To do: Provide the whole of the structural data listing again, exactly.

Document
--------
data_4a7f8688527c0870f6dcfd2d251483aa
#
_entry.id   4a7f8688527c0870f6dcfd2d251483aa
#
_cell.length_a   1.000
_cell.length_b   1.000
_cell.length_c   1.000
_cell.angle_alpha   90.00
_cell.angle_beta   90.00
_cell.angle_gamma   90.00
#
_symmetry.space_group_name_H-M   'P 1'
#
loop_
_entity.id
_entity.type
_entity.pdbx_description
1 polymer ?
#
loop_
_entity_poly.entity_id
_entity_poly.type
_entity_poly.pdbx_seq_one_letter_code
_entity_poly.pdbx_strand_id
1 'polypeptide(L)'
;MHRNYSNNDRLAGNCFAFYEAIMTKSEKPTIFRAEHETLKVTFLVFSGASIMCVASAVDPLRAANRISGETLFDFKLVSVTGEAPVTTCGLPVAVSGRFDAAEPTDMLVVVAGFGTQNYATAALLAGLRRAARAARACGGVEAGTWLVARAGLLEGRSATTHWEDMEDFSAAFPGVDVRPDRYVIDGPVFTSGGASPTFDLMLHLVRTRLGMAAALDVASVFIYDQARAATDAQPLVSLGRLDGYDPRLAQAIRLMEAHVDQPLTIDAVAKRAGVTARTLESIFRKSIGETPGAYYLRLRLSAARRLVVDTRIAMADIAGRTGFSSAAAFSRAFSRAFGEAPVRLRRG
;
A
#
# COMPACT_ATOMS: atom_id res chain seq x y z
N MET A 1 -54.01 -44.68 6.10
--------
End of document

data_4a7f8688527c0870f6dcfd2d251483aa
#
_entry.id   4a7f8688527c0870f6dcfd2d251483aa
#
_cell.length_a   1.000
_cell.length_b   1.000
_cell.length_c   1.000
_cell.angle_alpha   90.00
_cell.angle_beta   90.00
_cell.angle_gamma   90.00
#
_symmetry.space_group_name_H-M   'P 1'
#
loop_
_entity.id
_entity.type
_entity.pdbx_description
1 polymer ?
#
loop_
_entity_poly.entity_id
_entity_poly.type
_entity_poly.pdbx_seq_one_letter_code
_entity_poly.pdbx_strand_id
1 'polypeptide(L)'
;MHRNYSNNDRLAGNCFAFYEAIMTKSEKPTIFRAEHETLKVTFLVFSGASIMCVASAVDPLRAANRISGETLFDFKLVSVTGEAPVTTCGLPVAVSGRFDAAEPTDMLVVVAGFGTQNYATAALLAGLRRAARAARACGGVEAGTWLVARAGLLEGRSATTHWEDMEDFSAAFPGVDVRPDRYVIDGPVFTSGGASPTFDLMLHLVRTRLGMAAALDVASVFIYDQARAATDAQPLVSLGRLDGYDPRLAQAIRLMEAHVDQPLTIDAVAKRAGVTARTLESIFRKSIGETPGAYYLRLRLSAARRLVVDTRIAMADIAGRTGFSSAAAFSRAFSRAFGEAPVRLRRG
;
A
#
# COMPACT_ATOMS: atom_id res chain seq x y z
N MET A 1 -54.01 -44.68 6.10